Nanaimo council beat a hasty retreat on asking city staff to explore funding possibilities to purchase Linley Valley West.
The original motion, put forward by Coun. Bill Bestwick, passed 8-1 on Feb. 27, with Coun. Ted Greves voting against.
On Monday, Coun. Bill McKay asked for reconsideration of the motion, which subsequently failed after a 7-2 vote.
The move left supporters of preserving Linley Valley West wondering what changed.
“It was a very interesting about-face,” said Jennifer O’Rourke, spokeswoman for Team Linley Valley West, a group of citizens dedicated to keeping as much of the 162 hectares of marshland, coastal Douglas fir forest, beaver ponds and wildlife habitat preserved from development as possible.
“I found it interesting that when he introduced the motion, Coun. McKay mentioned that new information had come to light, but nobody mentioned what that new information was. In other topics, council is so careful to make sure the viewing public knows what issues are about … but not for this.”
Linley Valley West is divided into four parcels of land, zoned for residential development, with three ownership groups holding the titles.
The value of the land is estimated at more than $6 million.
Norman Blattgerste of Mount Benson Developments, owner of 73 hectares of Linley Valley West, said Nanaimo has a number of green spaces for residents to enjoy, including Bowen and Beban parks, Westwood Lake Park, Morrell Nature Sanctuary, Neck Point Park, Linley Valley East, and Newcastle Island, among others.
He added that Nanaimo is experiencing extensive growth in the real estate sector, and developing Linley Valley West would be an economic boon for the city while working within the Official Community Plan.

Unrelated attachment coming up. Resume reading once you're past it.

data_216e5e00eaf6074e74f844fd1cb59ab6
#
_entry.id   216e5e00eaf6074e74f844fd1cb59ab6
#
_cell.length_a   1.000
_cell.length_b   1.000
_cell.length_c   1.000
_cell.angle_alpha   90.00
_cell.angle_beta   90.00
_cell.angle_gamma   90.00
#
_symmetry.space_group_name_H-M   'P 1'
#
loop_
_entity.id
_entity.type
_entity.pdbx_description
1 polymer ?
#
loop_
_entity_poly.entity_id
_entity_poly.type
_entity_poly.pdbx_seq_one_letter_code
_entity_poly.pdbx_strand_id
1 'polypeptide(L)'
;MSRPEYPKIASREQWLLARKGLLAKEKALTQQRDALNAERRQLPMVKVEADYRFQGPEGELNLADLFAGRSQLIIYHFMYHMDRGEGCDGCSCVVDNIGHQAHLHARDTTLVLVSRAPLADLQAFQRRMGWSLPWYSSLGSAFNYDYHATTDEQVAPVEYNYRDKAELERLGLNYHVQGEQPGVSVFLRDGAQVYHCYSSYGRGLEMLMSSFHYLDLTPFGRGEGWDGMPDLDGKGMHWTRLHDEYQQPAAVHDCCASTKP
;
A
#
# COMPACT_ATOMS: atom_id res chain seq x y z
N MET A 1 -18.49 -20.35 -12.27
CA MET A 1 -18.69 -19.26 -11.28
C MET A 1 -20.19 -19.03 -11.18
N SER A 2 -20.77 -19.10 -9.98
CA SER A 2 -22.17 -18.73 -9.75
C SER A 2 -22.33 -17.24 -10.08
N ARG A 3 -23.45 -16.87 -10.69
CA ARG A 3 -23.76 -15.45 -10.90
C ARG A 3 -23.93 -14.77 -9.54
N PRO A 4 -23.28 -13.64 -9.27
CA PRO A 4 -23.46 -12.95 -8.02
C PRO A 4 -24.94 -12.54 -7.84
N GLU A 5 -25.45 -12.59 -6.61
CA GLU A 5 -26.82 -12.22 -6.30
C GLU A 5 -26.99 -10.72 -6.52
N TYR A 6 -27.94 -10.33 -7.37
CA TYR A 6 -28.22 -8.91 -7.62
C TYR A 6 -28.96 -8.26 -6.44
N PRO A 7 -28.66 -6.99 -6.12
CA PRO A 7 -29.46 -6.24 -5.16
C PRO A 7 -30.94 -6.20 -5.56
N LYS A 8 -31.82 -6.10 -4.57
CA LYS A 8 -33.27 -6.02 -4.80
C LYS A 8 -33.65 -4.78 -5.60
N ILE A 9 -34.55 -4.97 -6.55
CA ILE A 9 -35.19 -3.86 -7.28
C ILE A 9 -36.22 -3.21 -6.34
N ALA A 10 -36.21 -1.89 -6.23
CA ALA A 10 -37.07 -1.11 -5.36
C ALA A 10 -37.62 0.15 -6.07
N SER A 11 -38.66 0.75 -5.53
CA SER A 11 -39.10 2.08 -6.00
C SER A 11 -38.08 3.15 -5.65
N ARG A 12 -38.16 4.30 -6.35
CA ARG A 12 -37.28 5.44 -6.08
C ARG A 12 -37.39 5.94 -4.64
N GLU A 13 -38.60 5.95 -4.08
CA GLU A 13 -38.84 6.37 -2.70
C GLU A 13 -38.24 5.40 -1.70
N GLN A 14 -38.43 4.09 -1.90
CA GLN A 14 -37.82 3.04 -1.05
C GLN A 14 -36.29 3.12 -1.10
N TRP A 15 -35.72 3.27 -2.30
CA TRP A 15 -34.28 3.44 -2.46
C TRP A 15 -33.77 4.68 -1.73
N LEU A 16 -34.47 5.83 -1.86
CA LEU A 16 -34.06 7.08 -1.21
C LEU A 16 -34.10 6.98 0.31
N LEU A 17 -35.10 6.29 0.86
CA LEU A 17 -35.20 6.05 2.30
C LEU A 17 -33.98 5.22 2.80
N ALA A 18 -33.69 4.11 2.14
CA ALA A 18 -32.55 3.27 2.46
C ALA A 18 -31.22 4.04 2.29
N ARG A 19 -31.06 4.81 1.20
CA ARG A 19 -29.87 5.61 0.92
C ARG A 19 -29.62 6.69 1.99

“The section of the valley set aside for development contributes about $8 million in development cost charges, and the perpetual tax base will generate about $1.6 million annually,” said Blattgerste. “Labour-related wages involved in the building out of the area is estimated at $42 million. The construction industry employs about 5,000 people in Nanaimo, and accounts for $250 million in wages every year.”
That potential income and economic spinoff, compared to the extensive cost for the city to purchase the land, changed council’s approach.
“We’re simply not able to spend millions and millions of dollars no matter how nice the property is,” said Mayor John Ruttan. “People keep saying cut the budget and reduce the taxes and all these good things but you know, you can’t suck and blow at the same time … and the OCP has clearly identified the Linley Valley for development”
Coun. Diana Johnstone, chairwoman of the Parks, Recreation and Culture Commission, said purchasing Linley Valley is not a priority for the city and it was not budgeted.
Coun. Jim Kipp, who voted to continue searching for ways to preserve the valley, said moving ahead with the original motion could serve as a learning tool for future.
“I think some of us at the table are confused about how land acquisition works, so I believe researching and doing due diligence is part of this process. We can learn from it,” he said.
Coun. Diane Brennan said discussing the potential for land acquisition in public in the first place was a mistake.
O’Rourke said she’s disappointed council gave up on the issue, especially before exploring potential funders and other avenues, such as covenants, that could preserve the land’s ecosystem.
“We’re not giving up yet,” she said.
Members of Team Linley Valley West and Blattgerste have met informally to discuss their interests in the property. O’Rourke said the conversations have been “positive and productive.”
Both parties have walked Linley Valley West together, with Blattgerste identifying potential sites that could be developed and others that would be preserved.
“We hope to talk to the other land owners as well,” said O’Rourke.